There is a growing global consensus about the critical importance of groundwater for sustainable development and climate change adaptation. The World Economic Forum, in its Global Risks Report 2019, stresses for the first time that depletion of this critical resource is causing megacities to sink, with significant risks to water security and resilience, while also threatening food production systems.
Following the successful debut of index-based flood insurance (IBFI) in India’s Bihar State during 2017, the International Water Management Institute (IWMI) and its partners have continued their search for ways to make this tool more effective in helping farm families manage disaster risk. Bihar is the country’s most flood-prone state, with about 40 million hectares subject to periodic flooding.
At the CSA Investment Advantage event, part of the larger Agriculture Advantage 2.0 event series at COP24, participants discussed ways to identify best-bet CSA technologies and practices for investment.
At the CSA Investment Advantage event, part of the larger Agriculture Advantage 2.0 event series at COP24, WLE/IWMI and others discussed ways to identify best-bet CSA technologies and practices for investment.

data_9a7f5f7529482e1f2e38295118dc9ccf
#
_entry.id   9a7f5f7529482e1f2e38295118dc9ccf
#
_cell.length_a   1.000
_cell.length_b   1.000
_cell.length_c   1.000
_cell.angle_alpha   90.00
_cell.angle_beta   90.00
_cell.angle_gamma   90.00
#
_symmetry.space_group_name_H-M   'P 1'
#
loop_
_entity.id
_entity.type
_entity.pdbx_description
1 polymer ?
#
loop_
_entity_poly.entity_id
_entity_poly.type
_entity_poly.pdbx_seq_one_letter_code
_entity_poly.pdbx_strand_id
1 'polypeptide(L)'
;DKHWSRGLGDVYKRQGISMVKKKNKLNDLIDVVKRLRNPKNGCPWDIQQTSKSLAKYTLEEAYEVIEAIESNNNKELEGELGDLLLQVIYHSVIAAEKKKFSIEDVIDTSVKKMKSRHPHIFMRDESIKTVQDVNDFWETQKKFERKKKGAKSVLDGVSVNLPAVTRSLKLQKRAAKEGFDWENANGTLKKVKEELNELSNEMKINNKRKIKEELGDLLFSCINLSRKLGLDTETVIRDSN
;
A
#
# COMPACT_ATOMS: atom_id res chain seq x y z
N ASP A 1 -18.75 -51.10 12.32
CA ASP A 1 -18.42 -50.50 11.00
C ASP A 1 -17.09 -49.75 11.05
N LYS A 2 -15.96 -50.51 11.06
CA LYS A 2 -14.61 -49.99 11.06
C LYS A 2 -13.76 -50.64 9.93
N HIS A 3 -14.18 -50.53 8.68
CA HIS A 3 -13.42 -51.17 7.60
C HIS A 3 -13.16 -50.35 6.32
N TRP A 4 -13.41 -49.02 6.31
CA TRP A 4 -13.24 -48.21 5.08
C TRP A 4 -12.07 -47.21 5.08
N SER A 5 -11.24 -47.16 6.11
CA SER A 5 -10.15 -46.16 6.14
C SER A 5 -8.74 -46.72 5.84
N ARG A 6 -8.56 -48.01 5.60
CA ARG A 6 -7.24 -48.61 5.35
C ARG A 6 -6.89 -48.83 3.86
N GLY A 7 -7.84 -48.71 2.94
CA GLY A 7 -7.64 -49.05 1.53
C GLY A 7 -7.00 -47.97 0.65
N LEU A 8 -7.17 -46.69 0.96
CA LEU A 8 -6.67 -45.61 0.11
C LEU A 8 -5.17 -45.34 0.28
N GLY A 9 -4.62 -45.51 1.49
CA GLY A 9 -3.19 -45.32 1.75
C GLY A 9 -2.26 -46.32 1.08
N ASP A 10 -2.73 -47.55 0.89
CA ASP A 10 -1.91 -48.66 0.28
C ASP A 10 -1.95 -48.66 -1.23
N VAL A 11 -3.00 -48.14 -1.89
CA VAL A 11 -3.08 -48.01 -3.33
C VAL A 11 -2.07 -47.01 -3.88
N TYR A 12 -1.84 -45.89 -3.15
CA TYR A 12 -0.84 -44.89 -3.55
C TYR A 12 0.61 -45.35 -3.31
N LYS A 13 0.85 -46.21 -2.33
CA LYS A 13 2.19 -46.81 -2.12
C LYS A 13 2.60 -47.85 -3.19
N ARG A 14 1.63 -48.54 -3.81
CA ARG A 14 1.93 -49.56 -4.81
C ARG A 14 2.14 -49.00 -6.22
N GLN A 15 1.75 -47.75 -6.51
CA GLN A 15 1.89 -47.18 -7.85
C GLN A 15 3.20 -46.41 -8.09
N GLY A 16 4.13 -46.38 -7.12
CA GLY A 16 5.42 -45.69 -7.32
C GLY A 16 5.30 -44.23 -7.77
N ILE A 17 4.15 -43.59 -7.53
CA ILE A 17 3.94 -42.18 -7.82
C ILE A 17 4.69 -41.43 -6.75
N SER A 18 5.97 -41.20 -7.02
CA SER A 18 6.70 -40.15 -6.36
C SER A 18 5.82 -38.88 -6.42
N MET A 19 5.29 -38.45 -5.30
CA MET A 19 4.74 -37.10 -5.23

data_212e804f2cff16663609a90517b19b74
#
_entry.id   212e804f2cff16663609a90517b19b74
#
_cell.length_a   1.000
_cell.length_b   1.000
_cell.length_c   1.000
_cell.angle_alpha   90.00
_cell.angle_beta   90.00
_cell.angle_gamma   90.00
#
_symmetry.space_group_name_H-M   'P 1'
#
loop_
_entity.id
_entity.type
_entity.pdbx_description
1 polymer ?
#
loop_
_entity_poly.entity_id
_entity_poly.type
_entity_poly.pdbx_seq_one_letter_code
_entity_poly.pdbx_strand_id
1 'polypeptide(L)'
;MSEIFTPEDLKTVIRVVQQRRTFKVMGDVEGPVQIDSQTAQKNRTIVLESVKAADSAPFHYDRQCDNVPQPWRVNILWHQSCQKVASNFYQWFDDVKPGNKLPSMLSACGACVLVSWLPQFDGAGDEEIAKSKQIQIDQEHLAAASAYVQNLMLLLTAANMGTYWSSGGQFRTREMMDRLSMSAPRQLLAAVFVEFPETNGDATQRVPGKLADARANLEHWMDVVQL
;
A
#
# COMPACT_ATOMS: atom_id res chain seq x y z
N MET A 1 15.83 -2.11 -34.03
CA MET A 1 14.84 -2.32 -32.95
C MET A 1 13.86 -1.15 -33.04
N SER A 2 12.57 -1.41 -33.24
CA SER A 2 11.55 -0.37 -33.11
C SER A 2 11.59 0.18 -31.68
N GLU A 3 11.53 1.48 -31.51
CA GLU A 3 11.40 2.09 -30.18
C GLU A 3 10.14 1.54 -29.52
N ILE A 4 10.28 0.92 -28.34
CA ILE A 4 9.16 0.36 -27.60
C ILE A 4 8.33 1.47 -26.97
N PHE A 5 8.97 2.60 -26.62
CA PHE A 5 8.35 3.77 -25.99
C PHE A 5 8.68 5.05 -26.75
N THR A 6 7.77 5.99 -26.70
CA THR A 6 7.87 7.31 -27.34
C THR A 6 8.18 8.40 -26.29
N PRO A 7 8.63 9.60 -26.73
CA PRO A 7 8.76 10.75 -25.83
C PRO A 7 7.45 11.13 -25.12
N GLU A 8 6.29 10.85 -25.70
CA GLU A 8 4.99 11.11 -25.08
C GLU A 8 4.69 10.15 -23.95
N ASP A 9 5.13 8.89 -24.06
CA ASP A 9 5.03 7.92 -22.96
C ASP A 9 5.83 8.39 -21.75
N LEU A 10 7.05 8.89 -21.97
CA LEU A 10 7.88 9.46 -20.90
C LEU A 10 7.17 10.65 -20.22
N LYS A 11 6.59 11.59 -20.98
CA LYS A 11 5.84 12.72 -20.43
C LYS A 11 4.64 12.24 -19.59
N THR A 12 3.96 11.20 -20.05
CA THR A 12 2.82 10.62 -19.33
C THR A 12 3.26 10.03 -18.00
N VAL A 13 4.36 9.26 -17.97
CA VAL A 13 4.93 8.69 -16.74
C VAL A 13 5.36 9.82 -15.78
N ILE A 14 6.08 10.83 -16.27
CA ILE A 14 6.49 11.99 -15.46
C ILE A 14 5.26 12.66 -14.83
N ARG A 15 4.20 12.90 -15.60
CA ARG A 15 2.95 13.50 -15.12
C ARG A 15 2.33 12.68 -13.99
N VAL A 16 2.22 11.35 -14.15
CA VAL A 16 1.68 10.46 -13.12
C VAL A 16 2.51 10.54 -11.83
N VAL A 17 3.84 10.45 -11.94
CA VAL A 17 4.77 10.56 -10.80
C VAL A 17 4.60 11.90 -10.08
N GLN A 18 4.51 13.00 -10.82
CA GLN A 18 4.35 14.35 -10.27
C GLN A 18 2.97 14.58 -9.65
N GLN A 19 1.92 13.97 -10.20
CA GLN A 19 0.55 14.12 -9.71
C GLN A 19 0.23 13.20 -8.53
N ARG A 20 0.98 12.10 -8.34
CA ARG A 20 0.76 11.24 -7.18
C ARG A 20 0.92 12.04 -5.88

A new report by the United Nations University (UNU-INWEH) analyzes the interlinkages between groundwater and the Sustainable Development Goal (SDG) targets. The SDGs of the 2030 Development Agenda do not, as a rule, account explicitly for groundwater, but it is clear that groundwater already plays and will continue to play a significant role in sustainable development. The report suggests a structured way to improve the visibility of groundwater in the SDG framework as it continues to develop.
Against a backdrop of worsening vulnerability to climate-related risks in India’s agriculture, the International Water Management Institute (IWMI) is launching a mobile app, called AgRISE, in support of a new national agricultural insurance scheme.
The collapse of a dam in southeastern Laos triggered massive flooding that killed dozens and displaced thousands of people, bringing a renewed focus on hydroelectric dams in mainland Southeast Asia. In an email interview, Diana Suhardiman, a senior researcher at the International Water Management Institute, discusses the trade-offs associated with large-scale dam projects.